Emily St. John Mandel
Completed 5/13/2015, Reviewed 5/21/2015
I have been reading way too many apocalyptic novels lately. “Station Eleven” is another one. The world comes to a screeching halt when the Georgia flu nearly wipes out the human population in a few weeks. One young survivor, Kirsten Raymonde, is part of a travelling theater and orchestra, bringing rare moments of happiness to the enclaves left in the aftermath of the flu. After becoming separated from the group, she is hunted by the leader of a dangerous cult. This is just the barest of summaries of the book. It’s actually much more, reminding me of the multithreaded films “Babel” and “Amores Peros” by Alejandro González Iñárritu, filled with the intertwining stories of multiple people before and after apocalypse comes. It was riveting, and like a great end-of-the-world story, it made me have to regularly stop, take deep breaths, walk around, and remind myself that “it’s only a story”.
It’s hard to say that the main plot follows Kirsten, because there is another major character, Arthur Leander, a former Hollywood star who dies onstage in the 4th act of King Lear just as the Georgia flu breaks out in North America. Kirsten is a child actress in the play, and though we follow her travels twenty years later, the story bounces around, revealing Arthur’s past and the pre- and post-apocalyptic lives of some of the people with whom he came in contact. The beauty of the book is in this bouncing device. It reveals the course of the epidemic, adds insight to the characters, and creates surprising connections.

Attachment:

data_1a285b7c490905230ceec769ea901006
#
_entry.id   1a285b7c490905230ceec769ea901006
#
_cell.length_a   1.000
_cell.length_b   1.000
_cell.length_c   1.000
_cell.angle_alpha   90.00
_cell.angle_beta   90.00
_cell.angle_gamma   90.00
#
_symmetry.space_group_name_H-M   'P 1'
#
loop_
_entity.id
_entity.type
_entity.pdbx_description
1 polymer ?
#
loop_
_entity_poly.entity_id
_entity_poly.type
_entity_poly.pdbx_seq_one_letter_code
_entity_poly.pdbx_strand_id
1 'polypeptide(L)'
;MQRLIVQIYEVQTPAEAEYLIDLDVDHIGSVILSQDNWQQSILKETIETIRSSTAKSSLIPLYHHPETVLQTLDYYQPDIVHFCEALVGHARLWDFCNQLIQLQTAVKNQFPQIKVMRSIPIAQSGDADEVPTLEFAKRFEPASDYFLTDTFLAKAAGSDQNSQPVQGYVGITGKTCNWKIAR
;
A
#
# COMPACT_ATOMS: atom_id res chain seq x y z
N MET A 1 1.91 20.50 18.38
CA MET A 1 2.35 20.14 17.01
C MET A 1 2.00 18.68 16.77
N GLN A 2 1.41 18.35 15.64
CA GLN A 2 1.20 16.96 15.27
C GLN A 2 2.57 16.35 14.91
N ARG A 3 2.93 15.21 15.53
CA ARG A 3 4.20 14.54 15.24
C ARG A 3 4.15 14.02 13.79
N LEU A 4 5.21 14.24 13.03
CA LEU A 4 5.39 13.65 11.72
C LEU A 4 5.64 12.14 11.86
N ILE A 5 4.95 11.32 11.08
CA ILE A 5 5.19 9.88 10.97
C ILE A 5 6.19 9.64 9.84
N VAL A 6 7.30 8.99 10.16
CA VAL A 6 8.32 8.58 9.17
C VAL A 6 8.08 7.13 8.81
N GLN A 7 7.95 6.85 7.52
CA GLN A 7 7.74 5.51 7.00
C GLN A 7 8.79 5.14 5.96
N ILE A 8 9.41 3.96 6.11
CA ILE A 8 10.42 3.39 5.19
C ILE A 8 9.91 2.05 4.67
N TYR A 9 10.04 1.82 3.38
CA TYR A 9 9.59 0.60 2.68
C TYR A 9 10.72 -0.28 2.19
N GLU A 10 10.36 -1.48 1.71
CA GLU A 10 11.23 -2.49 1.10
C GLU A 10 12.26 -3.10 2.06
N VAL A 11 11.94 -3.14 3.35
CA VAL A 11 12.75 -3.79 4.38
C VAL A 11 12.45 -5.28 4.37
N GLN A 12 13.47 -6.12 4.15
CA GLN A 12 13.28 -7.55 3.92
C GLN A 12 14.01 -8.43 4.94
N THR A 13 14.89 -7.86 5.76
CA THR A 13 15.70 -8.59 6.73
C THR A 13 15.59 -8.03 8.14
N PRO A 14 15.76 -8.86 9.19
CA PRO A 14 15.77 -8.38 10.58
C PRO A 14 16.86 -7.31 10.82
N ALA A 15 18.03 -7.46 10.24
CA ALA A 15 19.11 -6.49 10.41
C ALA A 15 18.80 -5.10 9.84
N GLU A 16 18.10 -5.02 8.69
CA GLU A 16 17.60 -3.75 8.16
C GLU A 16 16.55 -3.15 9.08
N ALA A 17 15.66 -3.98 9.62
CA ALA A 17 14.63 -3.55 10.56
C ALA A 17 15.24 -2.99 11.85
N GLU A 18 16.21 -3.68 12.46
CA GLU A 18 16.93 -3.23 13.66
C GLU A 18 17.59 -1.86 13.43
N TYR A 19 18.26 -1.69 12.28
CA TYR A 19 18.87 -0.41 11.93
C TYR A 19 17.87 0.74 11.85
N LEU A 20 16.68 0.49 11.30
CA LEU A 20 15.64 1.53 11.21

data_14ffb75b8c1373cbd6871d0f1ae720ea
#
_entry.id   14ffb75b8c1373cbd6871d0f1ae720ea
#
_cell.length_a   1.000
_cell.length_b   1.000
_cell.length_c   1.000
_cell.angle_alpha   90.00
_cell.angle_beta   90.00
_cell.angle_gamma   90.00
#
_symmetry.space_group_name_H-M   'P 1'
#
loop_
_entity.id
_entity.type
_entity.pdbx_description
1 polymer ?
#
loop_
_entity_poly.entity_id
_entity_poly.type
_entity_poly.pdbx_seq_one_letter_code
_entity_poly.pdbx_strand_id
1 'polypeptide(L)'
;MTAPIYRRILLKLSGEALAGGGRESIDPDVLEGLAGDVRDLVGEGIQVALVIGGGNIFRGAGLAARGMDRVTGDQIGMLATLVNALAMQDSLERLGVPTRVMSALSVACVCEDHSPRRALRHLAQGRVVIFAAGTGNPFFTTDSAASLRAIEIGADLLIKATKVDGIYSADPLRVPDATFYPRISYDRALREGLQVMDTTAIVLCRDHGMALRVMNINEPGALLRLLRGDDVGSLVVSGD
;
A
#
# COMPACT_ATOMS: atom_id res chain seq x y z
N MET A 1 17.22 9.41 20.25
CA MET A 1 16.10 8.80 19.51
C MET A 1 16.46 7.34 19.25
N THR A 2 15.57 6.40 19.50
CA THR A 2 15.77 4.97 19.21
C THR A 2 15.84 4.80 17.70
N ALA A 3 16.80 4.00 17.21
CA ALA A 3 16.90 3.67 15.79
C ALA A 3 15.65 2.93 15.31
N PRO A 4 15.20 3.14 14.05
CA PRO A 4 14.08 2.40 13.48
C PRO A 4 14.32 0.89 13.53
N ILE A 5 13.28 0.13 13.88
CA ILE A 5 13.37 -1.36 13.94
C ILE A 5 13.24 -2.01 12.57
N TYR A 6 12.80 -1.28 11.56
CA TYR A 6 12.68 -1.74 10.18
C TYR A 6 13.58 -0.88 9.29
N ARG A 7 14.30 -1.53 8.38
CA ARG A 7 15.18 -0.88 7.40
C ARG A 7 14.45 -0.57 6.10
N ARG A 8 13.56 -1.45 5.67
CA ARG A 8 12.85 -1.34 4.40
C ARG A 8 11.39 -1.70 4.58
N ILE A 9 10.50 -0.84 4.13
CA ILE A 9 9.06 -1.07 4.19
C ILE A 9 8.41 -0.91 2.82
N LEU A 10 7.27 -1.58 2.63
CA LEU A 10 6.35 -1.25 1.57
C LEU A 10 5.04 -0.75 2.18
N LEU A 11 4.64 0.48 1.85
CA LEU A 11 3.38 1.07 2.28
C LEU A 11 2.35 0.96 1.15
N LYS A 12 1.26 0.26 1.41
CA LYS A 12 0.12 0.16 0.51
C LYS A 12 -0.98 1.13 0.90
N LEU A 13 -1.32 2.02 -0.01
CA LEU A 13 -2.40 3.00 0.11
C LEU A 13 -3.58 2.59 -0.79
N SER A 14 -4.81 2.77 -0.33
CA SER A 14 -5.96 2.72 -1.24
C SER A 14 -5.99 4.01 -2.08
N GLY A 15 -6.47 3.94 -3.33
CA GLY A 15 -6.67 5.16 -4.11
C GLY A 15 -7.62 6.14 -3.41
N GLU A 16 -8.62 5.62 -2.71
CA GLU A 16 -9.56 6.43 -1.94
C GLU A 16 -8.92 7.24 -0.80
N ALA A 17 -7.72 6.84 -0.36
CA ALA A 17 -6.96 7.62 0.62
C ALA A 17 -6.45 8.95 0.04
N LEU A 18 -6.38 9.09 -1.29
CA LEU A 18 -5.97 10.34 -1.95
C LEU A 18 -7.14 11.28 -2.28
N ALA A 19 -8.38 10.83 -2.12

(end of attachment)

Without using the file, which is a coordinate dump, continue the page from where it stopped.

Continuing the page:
If the book is about anything, it’s about the need for art and culture to give meaning to our lives, even if it’s bad culture. Kirsten carries with her two comic books in the “Station Eleven” series. There’s no author, only initials. And none of the survivors have ever heard of it. She reads them over and over, finding solace in their stories. She also collects clippings of Arthur from tabloid magazines that she comes across in her travels with her company. Her obsession with him stems from his kindness to her right before he died. Having been only eight years old when the flu struck, these are the few connections to the past that give meaning to her present. However in an ironic twist, one of the things that brings joy to Kirsten spurs another character into a world of evil.
As I mentioned at the beginning, reading a lot of end of the world scenarios has really affected me. It makes me wonder if my love of the book was predetermined by the compounding effect of “The Last Policeman” trilogy and “Alas Babylon. And I’ve always been a sucker for good disaster porn (Irwin Allen was one of my childhood favorites). But unlike “The Towering Inferno”, “Armageddon”, and “2012”, this isn’t soapy or silly. It’s never melodramatic. It’s a character study of ordinary people in extraordinary times. It left me very shaken and wearily exhilarated. Five stars out of 5.